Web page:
Pointers Vol.24-1 For Downloading

Pointers Vol24, No.1

Inside this Issue:

What Do People Mean When They Call Themselves Christians?
What do people mean when they identify themselves as Christians? The meaning varies, of course. Some mean that they are involved in Christian churches. In Australia, there are 10 million people who identify themselves as Christians but who rarely, if ever, attend a church. What do they mean by that identification? Do they ‘believe’, but choose ‘not to belong’? In other words, do they like Jesus, but dislike the churches? Or does their identification mean that, in some sense, they ‘belong’, even if they do not attend?

How Many Christians Are There Really in Australia? And Who Does Not Answer the Religion Question on the Census?
Most overseas publications say that 67 per cent of Australians are Christian (see, for example, the Pew Research Centre, p.49). Most Australian publications say that it is 61 per cent. Both figures are based on the 2011 Australian Population Census, but interpret the data differently. Overseas scholars usually take the ‘missing data’, the people who have not responded to the question out of the equation. In other words, those people who do not answer the question are assumed to be ‘religious’ to the same extent as the rest of the population. Australian scholars report the missing data as one of the ‘responses’. On the other hand, a number of religious groups argue that the census under counts them. What do we know about those who do not respond to the question?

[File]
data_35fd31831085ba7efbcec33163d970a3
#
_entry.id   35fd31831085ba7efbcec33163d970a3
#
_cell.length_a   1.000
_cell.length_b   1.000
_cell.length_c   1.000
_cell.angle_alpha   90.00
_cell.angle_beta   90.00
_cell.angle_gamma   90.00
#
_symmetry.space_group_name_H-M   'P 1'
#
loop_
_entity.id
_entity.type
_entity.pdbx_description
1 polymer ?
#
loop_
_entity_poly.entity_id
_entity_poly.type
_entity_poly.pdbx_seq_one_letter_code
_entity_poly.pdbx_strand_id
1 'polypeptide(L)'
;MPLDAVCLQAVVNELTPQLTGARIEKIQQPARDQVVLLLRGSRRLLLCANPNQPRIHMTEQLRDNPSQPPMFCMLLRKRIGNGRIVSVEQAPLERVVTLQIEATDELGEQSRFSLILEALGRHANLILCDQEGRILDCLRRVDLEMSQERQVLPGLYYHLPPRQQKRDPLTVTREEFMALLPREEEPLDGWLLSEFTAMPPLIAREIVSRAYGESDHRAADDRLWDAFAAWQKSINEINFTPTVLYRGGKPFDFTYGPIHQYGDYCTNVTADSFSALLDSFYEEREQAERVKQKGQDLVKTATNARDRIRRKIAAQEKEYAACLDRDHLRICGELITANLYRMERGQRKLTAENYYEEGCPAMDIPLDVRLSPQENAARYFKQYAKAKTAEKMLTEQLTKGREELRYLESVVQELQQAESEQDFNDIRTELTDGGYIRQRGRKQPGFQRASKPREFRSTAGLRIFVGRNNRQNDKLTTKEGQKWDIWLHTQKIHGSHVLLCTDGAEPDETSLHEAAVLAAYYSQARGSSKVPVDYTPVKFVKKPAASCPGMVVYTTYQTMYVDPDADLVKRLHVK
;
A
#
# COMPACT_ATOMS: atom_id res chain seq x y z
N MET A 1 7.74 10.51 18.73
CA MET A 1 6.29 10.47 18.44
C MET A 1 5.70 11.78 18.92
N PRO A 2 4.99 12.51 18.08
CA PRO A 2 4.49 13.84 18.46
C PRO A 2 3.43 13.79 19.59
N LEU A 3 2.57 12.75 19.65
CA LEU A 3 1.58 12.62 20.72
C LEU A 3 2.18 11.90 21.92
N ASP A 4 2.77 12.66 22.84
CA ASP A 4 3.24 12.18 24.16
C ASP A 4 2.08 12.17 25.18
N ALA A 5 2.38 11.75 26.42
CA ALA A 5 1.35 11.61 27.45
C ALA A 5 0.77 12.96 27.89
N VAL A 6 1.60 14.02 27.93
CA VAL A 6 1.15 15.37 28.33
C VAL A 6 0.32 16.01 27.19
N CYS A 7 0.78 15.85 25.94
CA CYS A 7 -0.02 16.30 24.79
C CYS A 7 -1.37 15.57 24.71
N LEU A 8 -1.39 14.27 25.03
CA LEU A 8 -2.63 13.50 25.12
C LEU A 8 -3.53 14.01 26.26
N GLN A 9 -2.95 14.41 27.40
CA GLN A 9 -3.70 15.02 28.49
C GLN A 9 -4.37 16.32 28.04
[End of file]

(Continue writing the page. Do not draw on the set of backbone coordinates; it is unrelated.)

The Bible According to Gen Z
More than at any other time in history, Australian young people are exposed to the Bible. Close to 40 per cent of all students undertake some of their schooling in a church-runschool with religious education classes. Yet, one gets the impression from talking to many young people that the level of Biblical literacy is very poor. They know little of what is in the Bible and have little understanding of it.

Cathedral Prayer Boards
In England, a number of cathedrals have public prayer boards. Paper and pens are provided for visitors to the cathedral to write their prayers which are then pinned to a board or placed in a box. In many cases, people write prayer requests rather than prayers in themselves, and it is expected that cathedral staff will pray on their behalf. A recent study has analysed the prayers and prayer requests at Bangor Anglican Cathedral in North Wales and the results were presented in a paper presented at the International Society for the Sociology of Religion in Turku, Finland (ap Siôn 2013b) and the chapter of a book (ap Siôn 2013a).

Young People, Faith and Social Justice
Concern with issues of social justice may seem at odds with the individualism and consumerism of the world of young people. Yet, increasing numbers of young people are becoming involved in the community through volunteering and many are involved in social justice activities. To what extent does faith provide a basis for involvement in social justice among young people? What role does faith play in young people’s motivations? These issues were addressed by Dr. Joan Daw in a project with MCD University of Divinity in 2009, published in Young People, Faith and Social Justice, by the Yarra Institute Press in 2013.

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